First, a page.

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Radio 3 Children's Breakfast - snap, crackle ... no pop

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Donald Macleod Donald Macleod | 12:40 UK Time, Tuesday, 3 November 2009

Girl_listening_to_radio.jpgOn Breakfast this morning (prompted by an article in today's Guardian) I asked any children or teenagers listening to the show to text in their favourite pieces of classical music. What a response! A wonderful, surprising and hugely encouraging list of works has emerged that reveals a lot about how we learn to love music.

In a recent top ten poll of children's favourite classical works, reported by Tom Service in The Guardian, John Williams' Harry Potter score and Prokofiev's Peter and the Wolf won the hearts of the young. From the flurry of texts from eager thumbs that came in almost immediately, it was clear that children's musical tastes are as rich and varied as those of the adults who listen to BBC Radio 3.

There was a broad sweep of popular works you'd expect to see, like Vivaldi's Four Seasons or Johann Strauss II's The Blue Danube. Some suggestions, like Grieg's In the Hall of the Mountain King and Mussorgsky's Night on a Bare Mountain, are obvious favourites for children - they appeal because of their vivid orchestration and narrative power, not just because they're familiar from television. But there were also some really unexpected selections: a Bartok piano sonata (from a listener aged 15), the Barber violin concerto (aged 16) and the mad scene from Donizetti's Lucia di Lammermoor (aged 18).

Reading between the lines, I'm struck by how these young people first came across the music they love. I think it confirms something I've always known: that nothing beats performing music as a way of falling in love with it. I'm sure the 10-year-old cellist who adores Bach's solo suites is learning to play them, or at least aspires to; and I bet the same is true of the 9-year-old who wanted to hear a Mozart piano sonata. I'm tickled pink by the text from a young chorister whose favourite piece of music is Rubbra's Magnificat in A flat - not an obvious choice, and definitely not one that would make it into a top ten chart! But it's music that he knows, that he loves to sing, and that he's open to loving without the preconceptions and reservations that come, inevitably, with musical knowledge and with age.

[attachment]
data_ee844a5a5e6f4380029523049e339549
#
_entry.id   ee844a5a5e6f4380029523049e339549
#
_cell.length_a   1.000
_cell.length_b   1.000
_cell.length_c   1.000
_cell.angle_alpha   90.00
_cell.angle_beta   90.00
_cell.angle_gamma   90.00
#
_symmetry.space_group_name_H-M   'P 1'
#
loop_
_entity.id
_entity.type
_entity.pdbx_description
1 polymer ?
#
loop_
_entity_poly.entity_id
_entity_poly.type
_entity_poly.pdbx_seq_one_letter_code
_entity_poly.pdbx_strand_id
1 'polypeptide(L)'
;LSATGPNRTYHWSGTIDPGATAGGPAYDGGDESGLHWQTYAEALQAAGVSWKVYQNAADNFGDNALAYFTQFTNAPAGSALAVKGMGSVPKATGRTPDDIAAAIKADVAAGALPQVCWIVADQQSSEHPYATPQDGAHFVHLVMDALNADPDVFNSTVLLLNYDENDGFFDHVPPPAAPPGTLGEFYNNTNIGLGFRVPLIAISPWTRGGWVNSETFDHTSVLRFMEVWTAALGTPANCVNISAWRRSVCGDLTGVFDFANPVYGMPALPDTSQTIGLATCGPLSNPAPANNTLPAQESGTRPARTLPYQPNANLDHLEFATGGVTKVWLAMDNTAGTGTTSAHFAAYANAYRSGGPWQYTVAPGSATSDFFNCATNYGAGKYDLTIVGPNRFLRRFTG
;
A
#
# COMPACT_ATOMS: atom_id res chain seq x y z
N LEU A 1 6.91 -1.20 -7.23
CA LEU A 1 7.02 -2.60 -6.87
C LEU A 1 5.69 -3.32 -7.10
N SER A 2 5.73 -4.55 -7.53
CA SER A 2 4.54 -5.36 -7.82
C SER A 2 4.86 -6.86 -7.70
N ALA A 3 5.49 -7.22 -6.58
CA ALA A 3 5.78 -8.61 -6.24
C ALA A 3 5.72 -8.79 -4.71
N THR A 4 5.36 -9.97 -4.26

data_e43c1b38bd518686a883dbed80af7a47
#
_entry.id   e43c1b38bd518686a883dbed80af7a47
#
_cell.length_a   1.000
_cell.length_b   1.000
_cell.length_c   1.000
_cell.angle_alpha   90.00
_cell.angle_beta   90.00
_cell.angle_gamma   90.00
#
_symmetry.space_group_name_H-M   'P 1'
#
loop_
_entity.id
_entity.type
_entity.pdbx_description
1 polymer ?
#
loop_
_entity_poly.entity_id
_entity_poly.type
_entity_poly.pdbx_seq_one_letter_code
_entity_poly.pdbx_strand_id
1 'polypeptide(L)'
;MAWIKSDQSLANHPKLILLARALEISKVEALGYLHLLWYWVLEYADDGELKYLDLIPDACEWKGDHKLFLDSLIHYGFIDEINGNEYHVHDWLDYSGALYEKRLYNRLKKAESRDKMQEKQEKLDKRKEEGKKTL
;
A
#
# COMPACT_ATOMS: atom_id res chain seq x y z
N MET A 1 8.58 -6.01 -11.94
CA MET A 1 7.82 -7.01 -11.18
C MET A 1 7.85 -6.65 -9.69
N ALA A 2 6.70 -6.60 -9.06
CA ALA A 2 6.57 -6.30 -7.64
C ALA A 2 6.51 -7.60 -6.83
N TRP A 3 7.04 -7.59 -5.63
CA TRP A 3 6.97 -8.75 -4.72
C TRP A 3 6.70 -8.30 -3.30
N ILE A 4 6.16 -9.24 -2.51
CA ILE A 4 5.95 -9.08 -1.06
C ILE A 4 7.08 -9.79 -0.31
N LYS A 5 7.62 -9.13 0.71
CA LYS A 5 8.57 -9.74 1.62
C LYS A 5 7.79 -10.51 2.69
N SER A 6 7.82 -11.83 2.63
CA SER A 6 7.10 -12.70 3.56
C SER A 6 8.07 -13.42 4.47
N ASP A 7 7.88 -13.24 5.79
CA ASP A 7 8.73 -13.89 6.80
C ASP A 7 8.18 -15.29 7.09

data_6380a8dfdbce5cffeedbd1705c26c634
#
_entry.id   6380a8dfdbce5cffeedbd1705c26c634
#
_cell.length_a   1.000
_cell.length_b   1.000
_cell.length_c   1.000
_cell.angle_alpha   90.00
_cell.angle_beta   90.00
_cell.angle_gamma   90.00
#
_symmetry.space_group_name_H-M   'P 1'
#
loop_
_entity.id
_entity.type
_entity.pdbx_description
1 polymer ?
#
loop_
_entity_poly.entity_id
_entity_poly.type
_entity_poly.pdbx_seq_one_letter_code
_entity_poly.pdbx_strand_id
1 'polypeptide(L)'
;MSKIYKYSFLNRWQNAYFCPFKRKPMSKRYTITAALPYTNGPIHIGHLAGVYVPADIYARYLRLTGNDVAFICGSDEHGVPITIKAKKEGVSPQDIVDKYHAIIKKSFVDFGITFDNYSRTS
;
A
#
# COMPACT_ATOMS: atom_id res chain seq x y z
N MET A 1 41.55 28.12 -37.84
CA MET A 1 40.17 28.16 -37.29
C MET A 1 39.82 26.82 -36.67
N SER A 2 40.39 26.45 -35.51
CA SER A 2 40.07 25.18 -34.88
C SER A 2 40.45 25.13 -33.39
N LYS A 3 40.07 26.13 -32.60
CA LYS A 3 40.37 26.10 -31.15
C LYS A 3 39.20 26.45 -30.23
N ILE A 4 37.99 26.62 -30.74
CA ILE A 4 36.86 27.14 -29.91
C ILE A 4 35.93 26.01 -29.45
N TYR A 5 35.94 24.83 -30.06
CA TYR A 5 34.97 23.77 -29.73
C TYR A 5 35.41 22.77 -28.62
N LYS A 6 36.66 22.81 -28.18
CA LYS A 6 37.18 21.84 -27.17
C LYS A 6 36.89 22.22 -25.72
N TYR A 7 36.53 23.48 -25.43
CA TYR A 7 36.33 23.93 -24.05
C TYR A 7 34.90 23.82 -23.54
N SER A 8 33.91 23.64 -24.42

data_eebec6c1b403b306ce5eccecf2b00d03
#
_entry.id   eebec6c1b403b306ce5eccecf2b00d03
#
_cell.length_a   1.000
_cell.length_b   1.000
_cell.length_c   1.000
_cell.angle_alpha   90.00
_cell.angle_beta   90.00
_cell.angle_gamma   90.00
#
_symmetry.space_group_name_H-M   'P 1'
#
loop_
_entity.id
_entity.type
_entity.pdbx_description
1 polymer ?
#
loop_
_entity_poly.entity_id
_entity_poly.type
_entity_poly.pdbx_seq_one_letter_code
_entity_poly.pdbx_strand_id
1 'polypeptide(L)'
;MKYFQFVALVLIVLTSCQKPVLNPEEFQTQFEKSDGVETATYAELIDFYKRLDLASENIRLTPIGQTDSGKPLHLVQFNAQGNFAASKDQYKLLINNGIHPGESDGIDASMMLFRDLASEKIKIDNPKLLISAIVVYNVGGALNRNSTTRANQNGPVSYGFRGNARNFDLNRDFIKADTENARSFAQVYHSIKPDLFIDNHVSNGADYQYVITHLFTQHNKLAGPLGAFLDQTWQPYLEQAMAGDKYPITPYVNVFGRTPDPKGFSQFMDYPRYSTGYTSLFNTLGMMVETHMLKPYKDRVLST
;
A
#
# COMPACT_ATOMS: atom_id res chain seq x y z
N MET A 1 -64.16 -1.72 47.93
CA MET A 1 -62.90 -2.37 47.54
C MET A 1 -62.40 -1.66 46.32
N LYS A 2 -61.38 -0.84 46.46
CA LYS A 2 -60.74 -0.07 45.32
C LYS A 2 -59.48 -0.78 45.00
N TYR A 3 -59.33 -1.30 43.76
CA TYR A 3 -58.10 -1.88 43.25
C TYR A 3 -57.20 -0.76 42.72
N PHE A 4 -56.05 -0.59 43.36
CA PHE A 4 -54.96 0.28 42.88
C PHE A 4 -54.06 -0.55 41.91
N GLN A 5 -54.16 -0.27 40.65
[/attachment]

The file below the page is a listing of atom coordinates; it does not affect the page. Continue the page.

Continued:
So, a spontaneous and unregulated sample of youngsters listening to Radio 3 one rainy November morning loves the music of Honegger, Haydn, Bernstein, Poulenc, Sullivan, Khatchaturian, Zelenka, Shostakovich and Elgar. Their ears are obviously wide open. The trick, and the challenge, will be to keep them that way.


  • Comment number 1.

    A thread on the Platform 3 message board is discussing this. The original survey reported by Tom Service in the Guradian, came from Classic FM and there is some speculation on the message board about the very different responses from young listeners to Radio 3.


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